|My grandmother, Irene Reiner.|
It was 1906. Teddy Roosevelt was president, an earthquake leveled San Francisco and a young girl of 14 named Irene Reiner left a dirt-floor shack in Kolozsvar, Hungary to live in the tenements of Manhattan.
Irene was my grandmother. At some point in her childhood, the inequity of the world must have touched off a spark inside, because she spent most of her life involved in social activism. She marched for the right of women to vote, and as a blue-collar factory worker, she staunchly backed unions. As a child, my father, Alfred, sat on her lap at public lectures on social issues, presented by some of the most preeminent intellectuals of the day.
Reared on social justice, Alfred followed in her footsteps. In the 1930s, following the passage of the Wagner Act, which protected the rights of workers to form unions, my father was among the first crop of activists to start a union at his workplace.
|My dad, Alfred Friedman, enjoying the view at a park in Virginia.|
“I have never been especially impressed by the heroics of people who are convinced they are about to change the world. I am more awed by those who struggle to make one small difference after another.”—Ellen Goodman, columnist, 1941-
You might say that the ancestral chi of my grandmother and father inculcated in me a strong sense of social justice. They taught me about life by being who they were. This is particularly important in a world that seems increasingly motivated by profit over people. Washington DC runs by a system that sells legislation to the highest bidder. The highest bidder can be a corporation because the Supreme Court recently determined that corporations are people and can donate an unlimited amount of money anonymously to the candidates of their choice.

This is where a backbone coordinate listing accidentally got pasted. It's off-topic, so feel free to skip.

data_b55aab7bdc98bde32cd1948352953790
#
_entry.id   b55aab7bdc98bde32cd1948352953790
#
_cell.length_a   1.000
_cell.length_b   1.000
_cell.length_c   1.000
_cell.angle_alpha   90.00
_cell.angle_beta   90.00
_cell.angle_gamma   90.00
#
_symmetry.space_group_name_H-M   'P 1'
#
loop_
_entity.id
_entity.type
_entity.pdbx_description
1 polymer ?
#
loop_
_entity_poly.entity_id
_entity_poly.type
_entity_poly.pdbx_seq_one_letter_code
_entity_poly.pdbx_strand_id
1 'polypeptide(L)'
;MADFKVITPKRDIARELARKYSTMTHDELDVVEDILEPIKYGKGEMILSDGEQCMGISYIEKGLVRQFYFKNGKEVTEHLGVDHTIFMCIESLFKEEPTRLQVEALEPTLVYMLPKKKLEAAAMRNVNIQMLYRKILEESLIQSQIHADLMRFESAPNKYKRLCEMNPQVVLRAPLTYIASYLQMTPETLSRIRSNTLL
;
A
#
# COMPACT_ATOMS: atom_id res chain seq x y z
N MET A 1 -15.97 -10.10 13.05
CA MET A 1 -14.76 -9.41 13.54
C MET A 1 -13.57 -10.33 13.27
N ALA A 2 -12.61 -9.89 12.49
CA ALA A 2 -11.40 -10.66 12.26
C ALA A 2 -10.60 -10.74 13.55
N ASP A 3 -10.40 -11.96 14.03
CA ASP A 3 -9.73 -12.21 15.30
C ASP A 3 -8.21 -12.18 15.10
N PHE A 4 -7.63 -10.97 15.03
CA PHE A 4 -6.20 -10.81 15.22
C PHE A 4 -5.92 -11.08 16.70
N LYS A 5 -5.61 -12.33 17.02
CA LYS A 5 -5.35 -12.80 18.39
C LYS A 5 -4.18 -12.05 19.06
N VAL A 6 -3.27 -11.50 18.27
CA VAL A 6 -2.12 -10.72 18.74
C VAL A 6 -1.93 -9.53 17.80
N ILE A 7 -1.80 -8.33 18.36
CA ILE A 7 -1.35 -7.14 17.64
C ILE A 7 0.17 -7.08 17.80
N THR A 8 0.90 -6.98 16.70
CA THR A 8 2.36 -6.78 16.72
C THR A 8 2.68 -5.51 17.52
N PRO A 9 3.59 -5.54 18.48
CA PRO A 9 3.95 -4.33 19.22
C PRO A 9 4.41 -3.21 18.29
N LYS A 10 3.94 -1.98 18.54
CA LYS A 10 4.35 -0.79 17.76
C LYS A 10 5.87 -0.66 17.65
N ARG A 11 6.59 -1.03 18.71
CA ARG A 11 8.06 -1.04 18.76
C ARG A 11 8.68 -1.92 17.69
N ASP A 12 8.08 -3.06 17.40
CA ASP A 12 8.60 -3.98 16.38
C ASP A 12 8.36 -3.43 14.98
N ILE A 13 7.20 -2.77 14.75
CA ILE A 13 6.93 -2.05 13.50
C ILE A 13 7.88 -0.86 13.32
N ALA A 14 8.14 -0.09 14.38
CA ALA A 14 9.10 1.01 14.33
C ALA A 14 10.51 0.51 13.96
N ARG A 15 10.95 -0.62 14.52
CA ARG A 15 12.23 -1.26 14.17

No matter. My mother told me when I was young that social and political movements tend to swing like pendulums between conservative and liberal, rich and poor. There is always a back and forth between the welfare of the masses versus the welfare of the privileged few. This is nothing new. Look at the Magna Carta from the 13th Century. (The Magna Carta was the first document forced onto an English king by a group of his subjects, the feudal barons, in an attempt to limit his powers by law and protect their privileges.)
More recently, our grandparents and great-grandparents fought for unions to ensure fair wages, for social safety nets (such as unemployment insurance and social security for the elderly and sick) and for the environment (Scotsman John Muir, in the late 1800s and early 1900s, fought to ensure that Yosemite National Park and its environs were protected from sheep farming and other forms of development).
“Here is the test to find whether your mission on earth is finished. If you're alive, it isn't.”—Richard Bach
|Occupy Wall Street in NYC: reclaiming our country.|
How do we counter that? By taking our power back, and that begins with our government. The most formidable problem facing us today is the unlimited, money-based system in Washington, DC that is undermining our middle class. But that can be changed. Remember, there are more of us—the US populace—than there are of them—rich corporate and private concerns bent on controlling this country. We can get our country back by insisting on election-funding reform. This isn’t about the democrats or republicans. They are both servants to the money-hungry election-funding system that exists today. The polarized debates we see on television between parties is nothing more than a distraction from the real issue of election-funding reform.
The rich and powerful would like to dilute our efforts to change the current system by throwing out red herrings to distract us. If they can splinter the US populace into smaller groups and pit us against each other, they can quietly take all our jobs and liberties away. These bogus national issues of hatred include:
- Immigration issues
- Gay marriage issues
- Collective bargaining issues
- Religious issues
- Political party issues
Perhaps the most profound statement regarding this came from the Reverend Martin Luther King, Jr. when he said, “The arc of the moral universe is long but it bends towards justice. It bends towards justice, but here is the thing: it does not bend on its own. It bends because each of us in our own way puts our hand on that arc and we bend it in the direction of justice...."